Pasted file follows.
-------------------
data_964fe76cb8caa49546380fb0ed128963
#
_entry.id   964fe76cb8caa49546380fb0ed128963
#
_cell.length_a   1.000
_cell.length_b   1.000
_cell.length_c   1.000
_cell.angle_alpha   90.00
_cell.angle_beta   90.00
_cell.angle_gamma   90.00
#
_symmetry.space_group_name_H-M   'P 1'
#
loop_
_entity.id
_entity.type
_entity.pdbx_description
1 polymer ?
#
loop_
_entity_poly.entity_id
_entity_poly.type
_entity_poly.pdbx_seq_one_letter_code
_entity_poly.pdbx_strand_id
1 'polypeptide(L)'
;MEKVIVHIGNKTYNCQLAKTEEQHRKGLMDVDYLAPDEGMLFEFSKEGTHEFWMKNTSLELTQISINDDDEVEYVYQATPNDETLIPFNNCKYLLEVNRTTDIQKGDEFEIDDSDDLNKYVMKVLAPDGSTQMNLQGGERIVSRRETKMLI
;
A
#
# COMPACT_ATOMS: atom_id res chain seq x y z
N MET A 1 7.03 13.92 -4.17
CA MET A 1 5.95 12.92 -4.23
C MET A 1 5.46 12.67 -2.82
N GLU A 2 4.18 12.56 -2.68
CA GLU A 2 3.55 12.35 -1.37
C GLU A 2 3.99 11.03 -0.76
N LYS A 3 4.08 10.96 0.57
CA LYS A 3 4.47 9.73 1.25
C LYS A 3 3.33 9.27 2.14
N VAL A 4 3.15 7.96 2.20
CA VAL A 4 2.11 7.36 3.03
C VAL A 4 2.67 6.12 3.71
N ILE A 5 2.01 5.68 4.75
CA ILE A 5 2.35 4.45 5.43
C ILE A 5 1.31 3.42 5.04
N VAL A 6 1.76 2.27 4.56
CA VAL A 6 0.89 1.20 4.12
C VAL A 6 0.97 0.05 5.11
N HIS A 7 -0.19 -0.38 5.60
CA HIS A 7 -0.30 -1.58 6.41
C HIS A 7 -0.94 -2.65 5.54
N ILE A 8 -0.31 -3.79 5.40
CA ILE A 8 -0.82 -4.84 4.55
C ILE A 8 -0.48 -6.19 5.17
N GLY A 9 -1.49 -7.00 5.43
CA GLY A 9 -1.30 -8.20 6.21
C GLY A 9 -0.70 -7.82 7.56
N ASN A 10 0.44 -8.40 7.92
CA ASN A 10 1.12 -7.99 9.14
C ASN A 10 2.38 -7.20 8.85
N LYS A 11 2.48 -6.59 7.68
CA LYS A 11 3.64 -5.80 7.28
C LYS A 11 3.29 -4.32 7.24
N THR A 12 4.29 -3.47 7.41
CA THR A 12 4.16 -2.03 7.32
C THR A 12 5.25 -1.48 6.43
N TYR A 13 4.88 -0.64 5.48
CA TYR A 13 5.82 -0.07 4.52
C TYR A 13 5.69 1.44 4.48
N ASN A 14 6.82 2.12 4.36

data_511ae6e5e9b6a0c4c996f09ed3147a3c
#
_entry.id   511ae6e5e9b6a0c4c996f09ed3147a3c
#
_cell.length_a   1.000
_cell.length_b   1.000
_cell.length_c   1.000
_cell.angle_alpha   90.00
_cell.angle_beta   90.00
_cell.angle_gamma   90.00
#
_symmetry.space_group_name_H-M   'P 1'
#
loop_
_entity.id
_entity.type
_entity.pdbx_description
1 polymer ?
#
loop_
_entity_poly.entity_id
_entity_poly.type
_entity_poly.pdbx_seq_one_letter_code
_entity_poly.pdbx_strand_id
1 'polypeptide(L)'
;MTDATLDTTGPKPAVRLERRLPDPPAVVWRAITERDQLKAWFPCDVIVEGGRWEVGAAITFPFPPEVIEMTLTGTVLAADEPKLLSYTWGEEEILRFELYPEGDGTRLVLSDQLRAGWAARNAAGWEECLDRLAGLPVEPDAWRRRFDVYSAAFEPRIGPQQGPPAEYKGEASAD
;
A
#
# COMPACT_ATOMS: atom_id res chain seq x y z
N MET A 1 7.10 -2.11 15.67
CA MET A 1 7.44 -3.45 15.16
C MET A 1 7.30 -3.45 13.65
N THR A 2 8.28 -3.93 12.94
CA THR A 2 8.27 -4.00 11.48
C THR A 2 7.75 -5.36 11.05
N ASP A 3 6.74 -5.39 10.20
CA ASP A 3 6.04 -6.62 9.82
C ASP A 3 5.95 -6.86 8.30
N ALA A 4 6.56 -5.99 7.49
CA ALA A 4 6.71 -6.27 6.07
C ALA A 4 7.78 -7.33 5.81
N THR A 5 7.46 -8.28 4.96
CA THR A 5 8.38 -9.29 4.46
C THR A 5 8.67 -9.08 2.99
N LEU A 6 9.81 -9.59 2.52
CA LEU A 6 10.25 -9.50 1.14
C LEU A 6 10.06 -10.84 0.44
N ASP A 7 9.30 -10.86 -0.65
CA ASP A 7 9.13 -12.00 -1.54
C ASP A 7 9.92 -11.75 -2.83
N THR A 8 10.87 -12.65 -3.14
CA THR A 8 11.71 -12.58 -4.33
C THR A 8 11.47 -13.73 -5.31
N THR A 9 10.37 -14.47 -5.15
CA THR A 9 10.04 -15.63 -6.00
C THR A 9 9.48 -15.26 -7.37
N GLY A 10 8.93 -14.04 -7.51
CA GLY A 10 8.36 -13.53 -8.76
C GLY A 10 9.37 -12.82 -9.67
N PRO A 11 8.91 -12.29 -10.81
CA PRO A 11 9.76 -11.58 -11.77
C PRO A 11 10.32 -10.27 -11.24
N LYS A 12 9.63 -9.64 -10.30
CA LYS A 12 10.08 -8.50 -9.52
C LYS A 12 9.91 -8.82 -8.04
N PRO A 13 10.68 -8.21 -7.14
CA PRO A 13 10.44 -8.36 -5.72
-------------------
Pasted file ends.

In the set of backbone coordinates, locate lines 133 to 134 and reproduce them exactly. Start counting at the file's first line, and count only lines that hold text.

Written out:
C PRO A 11 10.32 -10.27 -11.24
N LYS A 12 9.63 -9.64 -10.30